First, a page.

Millions facing humanitarian catastrophe in northern Ethiopia

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Oxfam is working with Ethiopian groups to assist people affected by conflict over the last year in northern Ethiopia. Megan Shields/Oxfam

Since conflict broke out one year ago, humanitarian needs are outpacing aid.

One year after conflict broke out in the Tigray region of Ethiopia, communities there and in neighboring Amhara and Afar are reeling from the combined toll of violence, human rights abuses, hunger, locusts, and the COVID-19 pandemic. As many as seven million are in need of humanitarian assistance.

With the conflict now spreading in northern Ethiopia, many more vulnerable people are left without vital protections and resources. The need is growing exponentially, while the aid that could save lives and head off further catastrophe falls woefully short due to access restrictions and inadequate funding for the response.

According to the Integrated Food Security Phase Classification’s figures, 400,000 people in Tigray are living in famine-like conditions. While the Ethiopian government has not endorsed these findings, their own figures show that close to two million people displaced in Amhara and Afar are in urgent need of aid.

“No matter how you measure this crisis, there is no disputing that hundreds of thousands of people are suffering in catastrophic hunger and even more are in urgent need of aid,” says Parvin Ngala, Oxfam’s regional director for the Horn, East, and Central Africa. “Families desperately need food, clean water, shelter, and other essentials – and they also need to be able to safely return to work, have access to cash and fuel, and to live in safety.

Oxfam has been responding to the crisis in Tigray and Amhara since November 2020 in partnership with local organizations, reaching close to 85,000 people with food, clean water, health, and sanitation services. Oxfam’s goal is to reach 400,000 people total, but that is being hampered by the severe risks and restrictions the humanitarian community is facing.

“There is so much more we can and must do, and we are committed,” Ngala says. “Now we also need a commitment from all parties to allow unfettered humanitarian access and the tools for the response, and for the economy to recover.”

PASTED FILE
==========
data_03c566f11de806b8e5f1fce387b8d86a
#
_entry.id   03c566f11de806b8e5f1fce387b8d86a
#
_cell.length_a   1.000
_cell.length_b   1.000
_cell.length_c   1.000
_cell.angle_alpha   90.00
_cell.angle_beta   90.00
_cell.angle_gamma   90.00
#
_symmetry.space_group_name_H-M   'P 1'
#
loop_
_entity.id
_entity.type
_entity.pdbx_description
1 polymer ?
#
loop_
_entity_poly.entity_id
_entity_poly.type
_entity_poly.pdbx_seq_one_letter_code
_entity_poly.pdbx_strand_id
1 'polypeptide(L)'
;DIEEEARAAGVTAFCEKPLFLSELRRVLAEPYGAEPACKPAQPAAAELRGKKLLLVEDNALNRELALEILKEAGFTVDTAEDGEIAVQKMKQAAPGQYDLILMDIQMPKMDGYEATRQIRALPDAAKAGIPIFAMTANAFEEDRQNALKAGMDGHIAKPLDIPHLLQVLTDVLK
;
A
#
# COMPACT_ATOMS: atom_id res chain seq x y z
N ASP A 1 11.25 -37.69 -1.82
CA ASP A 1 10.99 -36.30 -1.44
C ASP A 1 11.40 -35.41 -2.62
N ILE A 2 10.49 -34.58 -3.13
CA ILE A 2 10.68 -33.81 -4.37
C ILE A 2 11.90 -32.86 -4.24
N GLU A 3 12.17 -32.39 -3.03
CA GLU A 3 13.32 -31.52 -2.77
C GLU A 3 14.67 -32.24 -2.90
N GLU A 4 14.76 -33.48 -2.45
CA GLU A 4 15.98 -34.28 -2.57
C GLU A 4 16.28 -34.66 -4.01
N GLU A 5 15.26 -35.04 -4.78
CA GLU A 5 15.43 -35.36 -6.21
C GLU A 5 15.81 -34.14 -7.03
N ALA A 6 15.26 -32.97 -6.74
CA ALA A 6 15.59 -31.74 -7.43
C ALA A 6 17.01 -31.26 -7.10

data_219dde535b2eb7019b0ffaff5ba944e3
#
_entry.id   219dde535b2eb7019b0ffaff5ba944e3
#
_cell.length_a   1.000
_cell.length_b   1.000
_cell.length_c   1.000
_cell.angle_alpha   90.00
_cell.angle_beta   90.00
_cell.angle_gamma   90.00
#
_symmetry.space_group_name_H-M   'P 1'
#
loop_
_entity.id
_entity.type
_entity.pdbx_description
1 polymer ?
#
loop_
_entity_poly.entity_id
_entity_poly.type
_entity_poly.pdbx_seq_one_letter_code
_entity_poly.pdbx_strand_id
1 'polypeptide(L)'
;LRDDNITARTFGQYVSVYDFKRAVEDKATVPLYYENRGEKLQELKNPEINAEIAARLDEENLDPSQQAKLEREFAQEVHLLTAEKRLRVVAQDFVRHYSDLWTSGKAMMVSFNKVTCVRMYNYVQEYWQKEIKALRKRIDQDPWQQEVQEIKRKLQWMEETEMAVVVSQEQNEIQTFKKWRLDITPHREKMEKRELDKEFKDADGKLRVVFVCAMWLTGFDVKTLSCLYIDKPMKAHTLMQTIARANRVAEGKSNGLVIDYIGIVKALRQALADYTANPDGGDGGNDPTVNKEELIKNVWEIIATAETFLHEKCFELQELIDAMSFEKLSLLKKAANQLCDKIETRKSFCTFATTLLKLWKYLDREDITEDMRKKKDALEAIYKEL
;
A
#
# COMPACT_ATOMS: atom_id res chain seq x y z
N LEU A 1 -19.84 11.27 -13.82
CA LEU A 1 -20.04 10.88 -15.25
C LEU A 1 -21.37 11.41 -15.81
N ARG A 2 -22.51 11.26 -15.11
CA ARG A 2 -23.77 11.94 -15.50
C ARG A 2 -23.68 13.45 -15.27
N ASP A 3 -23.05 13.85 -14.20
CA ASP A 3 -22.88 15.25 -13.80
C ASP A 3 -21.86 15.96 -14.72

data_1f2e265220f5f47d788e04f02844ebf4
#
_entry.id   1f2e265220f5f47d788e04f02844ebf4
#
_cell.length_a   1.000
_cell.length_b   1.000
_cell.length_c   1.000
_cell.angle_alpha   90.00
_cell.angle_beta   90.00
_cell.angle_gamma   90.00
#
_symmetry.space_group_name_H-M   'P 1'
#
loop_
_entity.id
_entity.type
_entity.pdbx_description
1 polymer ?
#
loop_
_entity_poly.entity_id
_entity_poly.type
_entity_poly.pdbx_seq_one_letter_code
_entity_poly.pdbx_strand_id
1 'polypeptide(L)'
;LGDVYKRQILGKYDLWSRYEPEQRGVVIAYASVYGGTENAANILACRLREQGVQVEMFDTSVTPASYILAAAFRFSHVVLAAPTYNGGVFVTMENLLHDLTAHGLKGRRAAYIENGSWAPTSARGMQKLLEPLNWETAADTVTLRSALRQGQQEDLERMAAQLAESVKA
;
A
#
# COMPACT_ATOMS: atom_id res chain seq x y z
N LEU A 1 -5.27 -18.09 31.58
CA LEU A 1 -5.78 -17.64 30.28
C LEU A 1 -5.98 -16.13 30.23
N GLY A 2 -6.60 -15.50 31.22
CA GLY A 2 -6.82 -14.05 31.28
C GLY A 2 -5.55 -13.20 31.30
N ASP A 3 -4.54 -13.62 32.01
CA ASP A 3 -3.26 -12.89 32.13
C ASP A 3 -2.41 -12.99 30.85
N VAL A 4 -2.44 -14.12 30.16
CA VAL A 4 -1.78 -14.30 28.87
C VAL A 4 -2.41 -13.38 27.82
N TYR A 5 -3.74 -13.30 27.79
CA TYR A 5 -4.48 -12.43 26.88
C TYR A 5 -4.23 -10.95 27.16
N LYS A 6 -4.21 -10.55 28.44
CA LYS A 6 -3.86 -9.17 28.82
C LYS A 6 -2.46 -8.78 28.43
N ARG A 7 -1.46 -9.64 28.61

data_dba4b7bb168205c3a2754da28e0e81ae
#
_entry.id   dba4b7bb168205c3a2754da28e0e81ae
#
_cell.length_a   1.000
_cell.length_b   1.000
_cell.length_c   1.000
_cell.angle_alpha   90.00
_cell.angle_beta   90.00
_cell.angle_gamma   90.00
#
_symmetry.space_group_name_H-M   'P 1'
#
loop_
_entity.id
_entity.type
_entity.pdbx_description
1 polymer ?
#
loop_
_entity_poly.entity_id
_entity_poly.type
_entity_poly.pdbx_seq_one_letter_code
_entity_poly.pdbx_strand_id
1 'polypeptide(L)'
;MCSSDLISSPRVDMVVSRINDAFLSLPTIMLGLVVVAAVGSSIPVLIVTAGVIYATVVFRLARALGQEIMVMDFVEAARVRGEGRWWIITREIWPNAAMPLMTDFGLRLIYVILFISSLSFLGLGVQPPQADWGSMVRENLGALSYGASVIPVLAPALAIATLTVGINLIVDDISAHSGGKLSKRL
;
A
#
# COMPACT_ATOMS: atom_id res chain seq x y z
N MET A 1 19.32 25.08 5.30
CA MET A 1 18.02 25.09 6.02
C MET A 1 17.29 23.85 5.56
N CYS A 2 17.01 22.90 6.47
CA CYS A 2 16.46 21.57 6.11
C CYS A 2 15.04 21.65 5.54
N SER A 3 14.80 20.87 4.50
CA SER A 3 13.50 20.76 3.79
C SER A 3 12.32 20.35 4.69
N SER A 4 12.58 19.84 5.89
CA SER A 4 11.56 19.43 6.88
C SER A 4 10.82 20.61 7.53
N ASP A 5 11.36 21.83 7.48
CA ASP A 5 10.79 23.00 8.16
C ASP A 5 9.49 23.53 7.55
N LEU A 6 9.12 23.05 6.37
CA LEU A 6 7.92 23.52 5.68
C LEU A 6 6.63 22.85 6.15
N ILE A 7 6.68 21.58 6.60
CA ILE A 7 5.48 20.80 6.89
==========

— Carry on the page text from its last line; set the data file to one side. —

Heavy human toll of conflict

Humanitarians are witnessing first-hand the human toll this crisis is taking. People who have fled their homes have shared with Oxfam harrowing stories of losing their property, cattle, and food stocks and spending days hiding out in rough terrain without food, water, or shelter. Many farmers reported not being able to plant or harvest crops this year and have lost their animals due to the conflict.

The people of Ethiopia are doing all they can to support themselves and each other to survive, with communities hosting many of those who have been forced from their homes and sharing what little they have. As the conflict continues however, and resources become even more scarce, they need additional, urgent support now to meet their most basic needs.

“As is so often the case, those already facing incredible hardships are stepping up for others in need. We need global leaders to provide the $255 million still urgently needed to help humanitarian organisations respond to the crisis. We also need to see leaders, especially in the region, use their influence to push for peace,” Oxfam’s Ngala says.

“Oxfam calls for all parties to de-escalate the conflict and respect international law, to allow humanitarians to access the most vulnerable and to make cash, fuel, and other services available to allow the economy to recover and for the response to save lives. And above all, Oxfam calls upon all warring parties to reach a sustainable and inclusive peace before more lives are lost.”

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